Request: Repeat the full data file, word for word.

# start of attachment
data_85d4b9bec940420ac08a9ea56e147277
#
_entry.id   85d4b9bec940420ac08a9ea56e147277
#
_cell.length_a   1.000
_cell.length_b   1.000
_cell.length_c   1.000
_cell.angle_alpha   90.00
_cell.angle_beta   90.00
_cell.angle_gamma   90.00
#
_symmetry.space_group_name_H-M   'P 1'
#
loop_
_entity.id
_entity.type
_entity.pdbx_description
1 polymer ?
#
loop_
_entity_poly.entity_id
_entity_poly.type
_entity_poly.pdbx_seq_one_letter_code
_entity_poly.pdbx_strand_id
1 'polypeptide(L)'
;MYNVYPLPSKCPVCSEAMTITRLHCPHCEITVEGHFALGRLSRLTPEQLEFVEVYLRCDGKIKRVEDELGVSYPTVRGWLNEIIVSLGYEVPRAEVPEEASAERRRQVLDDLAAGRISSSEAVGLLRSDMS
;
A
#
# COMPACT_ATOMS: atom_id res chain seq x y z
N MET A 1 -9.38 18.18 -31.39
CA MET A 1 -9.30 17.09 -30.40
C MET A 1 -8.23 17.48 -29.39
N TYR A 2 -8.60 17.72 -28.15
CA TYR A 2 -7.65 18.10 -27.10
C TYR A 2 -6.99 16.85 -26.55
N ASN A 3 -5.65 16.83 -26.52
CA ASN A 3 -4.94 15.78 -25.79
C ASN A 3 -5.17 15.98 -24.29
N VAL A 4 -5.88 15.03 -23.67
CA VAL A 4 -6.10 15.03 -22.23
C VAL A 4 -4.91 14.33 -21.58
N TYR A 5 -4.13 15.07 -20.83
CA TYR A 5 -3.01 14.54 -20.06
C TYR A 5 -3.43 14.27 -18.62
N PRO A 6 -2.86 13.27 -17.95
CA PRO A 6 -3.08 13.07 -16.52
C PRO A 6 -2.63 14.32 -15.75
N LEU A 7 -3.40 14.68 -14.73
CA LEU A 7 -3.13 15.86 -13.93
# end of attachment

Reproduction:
data_85d4b9bec940420ac08a9ea56e147277
#
_entry.id   85d4b9bec940420ac08a9ea56e147277
#
_cell.length_a   1.000
_cell.length_b   1.000
_cell.length_c   1.000
_cell.angle_alpha   90.00
_cell.angle_beta   90.00
_cell.angle_gamma   90.00
#
_symmetry.space_group_name_H-M   'P 1'
#
loop_
_entity.id
_entity.type
_entity.pdbx_description
1 polymer ?
#
loop_
_entity_poly.entity_id
_entity_poly.type
_entity_poly.pdbx_seq_one_letter_code
_entity_poly.pdbx_strand_id
1 'polypeptide(L)'
;MYNVYPLPSKCPVCSEAMTITRLHCPHCEITVEGHFALGRLSRLTPEQLEFVEVYLRCDGKIKRVEDELGVSYPTVRGWLNEIIVSLGYEVPRAEVPEEASAERRRQVLDDLAAGRISSSEAVGLLRSDMS
;
A
#
# COMPACT_ATOMS: atom_id res chain seq x y z
N MET A 1 -9.38 18.18 -31.39
CA MET A 1 -9.30 17.09 -30.40
C MET A 1 -8.23 17.48 -29.39
N TYR A 2 -8.60 17.72 -28.15
CA TYR A 2 -7.65 18.10 -27.10
C TYR A 2 -6.99 16.85 -26.55
N ASN A 3 -5.65 16.83 -26.52
CA ASN A 3 -4.94 15.78 -25.79
C ASN A 3 -5.17 15.98 -24.29
N VAL A 4 -5.88 15.03 -23.67
CA VAL A 4 -6.10 15.03 -22.23
C VAL A 4 -4.91 14.33 -21.58
N TYR A 5 -4.13 15.07 -20.83
CA TYR A 5 -3.01 14.54 -20.06
C TYR A 5 -3.43 14.27 -18.62
N PRO A 6 -2.86 13.27 -17.95
CA PRO A 6 -3.08 13.07 -16.52
C PRO A 6 -2.63 14.32 -15.75
N LEU A 7 -3.40 14.68 -14.73
CA LEU A 7 -3.13 15.86 -13.93